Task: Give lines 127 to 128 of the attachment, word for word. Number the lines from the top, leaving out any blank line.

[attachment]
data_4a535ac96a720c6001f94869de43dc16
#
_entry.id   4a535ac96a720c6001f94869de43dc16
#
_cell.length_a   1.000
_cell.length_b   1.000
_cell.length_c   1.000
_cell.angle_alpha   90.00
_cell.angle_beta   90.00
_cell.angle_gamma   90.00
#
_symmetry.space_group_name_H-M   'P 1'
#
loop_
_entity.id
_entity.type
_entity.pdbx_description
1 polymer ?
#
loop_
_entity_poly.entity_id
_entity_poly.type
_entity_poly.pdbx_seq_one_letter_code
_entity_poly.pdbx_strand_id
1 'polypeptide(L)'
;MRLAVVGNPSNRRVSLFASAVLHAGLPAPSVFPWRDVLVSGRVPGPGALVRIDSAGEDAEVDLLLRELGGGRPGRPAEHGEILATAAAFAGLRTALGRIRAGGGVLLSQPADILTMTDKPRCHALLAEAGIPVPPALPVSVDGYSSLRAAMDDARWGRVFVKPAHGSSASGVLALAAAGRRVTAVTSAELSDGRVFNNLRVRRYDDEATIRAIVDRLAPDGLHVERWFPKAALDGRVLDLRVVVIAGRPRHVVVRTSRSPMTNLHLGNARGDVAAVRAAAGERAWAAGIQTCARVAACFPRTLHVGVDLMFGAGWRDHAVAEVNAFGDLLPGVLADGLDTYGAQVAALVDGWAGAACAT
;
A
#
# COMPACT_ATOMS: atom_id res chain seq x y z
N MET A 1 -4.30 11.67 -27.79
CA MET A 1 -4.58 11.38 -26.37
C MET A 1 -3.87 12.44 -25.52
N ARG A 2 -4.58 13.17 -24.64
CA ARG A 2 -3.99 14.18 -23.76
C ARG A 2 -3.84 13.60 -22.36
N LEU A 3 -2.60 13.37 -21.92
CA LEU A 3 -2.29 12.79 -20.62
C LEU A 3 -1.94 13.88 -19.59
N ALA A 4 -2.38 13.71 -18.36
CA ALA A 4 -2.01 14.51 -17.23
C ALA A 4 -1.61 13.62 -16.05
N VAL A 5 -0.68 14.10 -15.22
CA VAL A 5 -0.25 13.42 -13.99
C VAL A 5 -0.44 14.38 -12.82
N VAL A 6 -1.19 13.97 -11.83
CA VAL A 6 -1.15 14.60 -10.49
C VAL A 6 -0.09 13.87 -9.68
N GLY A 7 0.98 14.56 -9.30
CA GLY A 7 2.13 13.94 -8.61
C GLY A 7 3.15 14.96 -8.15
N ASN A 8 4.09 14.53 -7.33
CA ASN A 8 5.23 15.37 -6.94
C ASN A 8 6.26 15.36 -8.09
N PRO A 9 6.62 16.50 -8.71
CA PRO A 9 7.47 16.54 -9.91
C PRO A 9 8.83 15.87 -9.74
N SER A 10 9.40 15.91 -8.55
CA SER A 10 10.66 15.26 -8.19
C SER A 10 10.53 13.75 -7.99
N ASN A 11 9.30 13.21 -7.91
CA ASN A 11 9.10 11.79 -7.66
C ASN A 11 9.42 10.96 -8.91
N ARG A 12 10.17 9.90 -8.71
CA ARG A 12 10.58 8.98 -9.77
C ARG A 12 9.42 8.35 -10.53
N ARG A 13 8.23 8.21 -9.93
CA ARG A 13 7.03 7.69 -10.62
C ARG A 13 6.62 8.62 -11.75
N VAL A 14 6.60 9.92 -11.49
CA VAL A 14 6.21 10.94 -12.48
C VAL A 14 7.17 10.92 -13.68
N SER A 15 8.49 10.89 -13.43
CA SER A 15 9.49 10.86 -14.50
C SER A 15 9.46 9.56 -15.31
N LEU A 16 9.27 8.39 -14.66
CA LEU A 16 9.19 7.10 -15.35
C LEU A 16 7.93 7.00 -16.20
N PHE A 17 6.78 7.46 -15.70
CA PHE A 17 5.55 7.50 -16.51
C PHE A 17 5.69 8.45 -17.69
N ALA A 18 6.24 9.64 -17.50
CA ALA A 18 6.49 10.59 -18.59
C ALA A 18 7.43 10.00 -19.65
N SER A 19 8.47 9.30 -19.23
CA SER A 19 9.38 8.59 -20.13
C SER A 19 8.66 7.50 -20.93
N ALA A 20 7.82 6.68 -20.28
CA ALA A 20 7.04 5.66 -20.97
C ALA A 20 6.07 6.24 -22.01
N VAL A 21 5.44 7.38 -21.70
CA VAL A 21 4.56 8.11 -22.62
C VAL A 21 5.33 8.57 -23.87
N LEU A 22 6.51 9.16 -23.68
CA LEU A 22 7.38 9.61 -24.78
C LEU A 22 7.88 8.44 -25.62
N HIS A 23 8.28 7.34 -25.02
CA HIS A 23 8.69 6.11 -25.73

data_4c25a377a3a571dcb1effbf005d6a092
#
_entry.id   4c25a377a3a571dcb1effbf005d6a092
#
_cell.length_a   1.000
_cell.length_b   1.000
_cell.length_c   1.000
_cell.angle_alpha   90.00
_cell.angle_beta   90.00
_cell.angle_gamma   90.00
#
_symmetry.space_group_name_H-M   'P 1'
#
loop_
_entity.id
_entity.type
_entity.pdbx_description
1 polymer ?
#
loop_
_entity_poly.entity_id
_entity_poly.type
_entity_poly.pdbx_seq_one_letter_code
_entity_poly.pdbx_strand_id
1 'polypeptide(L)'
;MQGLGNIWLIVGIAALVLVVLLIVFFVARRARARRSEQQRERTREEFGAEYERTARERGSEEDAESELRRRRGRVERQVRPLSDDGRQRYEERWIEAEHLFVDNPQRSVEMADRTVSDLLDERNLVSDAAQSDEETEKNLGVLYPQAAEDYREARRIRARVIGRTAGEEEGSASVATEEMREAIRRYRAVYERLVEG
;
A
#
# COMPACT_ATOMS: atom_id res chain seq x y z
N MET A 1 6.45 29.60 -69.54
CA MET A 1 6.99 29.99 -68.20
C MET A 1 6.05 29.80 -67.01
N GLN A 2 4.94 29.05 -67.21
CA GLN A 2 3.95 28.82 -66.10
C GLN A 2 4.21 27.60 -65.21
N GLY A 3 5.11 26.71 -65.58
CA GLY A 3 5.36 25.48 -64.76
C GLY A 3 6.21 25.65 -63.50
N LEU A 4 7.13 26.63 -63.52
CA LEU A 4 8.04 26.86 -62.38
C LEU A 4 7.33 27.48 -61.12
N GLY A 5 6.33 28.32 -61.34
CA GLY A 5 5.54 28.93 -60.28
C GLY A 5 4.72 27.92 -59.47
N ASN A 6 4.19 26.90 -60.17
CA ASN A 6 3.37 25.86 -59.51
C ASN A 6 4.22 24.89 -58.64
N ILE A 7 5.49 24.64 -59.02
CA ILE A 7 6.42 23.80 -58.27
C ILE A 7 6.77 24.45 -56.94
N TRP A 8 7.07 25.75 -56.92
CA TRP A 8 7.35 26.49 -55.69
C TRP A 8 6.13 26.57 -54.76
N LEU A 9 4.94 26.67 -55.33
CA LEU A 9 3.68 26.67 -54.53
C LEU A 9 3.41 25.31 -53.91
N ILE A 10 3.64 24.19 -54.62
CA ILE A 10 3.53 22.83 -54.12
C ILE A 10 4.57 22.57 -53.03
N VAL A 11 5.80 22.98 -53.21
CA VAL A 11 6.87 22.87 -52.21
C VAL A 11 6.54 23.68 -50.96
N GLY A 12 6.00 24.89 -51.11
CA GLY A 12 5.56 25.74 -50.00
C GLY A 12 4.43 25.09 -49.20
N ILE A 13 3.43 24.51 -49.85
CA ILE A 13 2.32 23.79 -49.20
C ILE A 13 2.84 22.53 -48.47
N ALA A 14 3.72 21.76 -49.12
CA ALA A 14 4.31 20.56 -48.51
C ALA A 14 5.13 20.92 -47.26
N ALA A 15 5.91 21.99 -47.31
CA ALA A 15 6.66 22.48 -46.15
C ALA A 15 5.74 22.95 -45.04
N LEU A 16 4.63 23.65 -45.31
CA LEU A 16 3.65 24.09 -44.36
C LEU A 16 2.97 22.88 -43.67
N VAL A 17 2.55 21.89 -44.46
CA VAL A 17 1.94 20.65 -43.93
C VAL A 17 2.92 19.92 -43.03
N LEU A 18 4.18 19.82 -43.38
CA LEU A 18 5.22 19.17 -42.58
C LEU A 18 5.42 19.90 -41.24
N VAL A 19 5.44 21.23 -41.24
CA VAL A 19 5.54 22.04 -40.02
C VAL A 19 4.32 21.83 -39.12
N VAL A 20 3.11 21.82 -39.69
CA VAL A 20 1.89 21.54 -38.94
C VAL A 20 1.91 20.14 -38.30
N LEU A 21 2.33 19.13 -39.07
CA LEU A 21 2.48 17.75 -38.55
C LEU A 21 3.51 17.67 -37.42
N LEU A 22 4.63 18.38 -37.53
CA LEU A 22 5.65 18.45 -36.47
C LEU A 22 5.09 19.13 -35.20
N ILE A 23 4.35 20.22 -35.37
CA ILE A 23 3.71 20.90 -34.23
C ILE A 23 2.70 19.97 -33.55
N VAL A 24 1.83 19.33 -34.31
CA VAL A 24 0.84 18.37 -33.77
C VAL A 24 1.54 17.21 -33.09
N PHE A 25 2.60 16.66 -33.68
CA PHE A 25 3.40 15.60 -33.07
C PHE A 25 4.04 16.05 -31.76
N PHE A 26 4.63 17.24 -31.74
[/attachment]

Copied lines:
#
# COMPACT_ATOMS: atom_id res chain seq x y z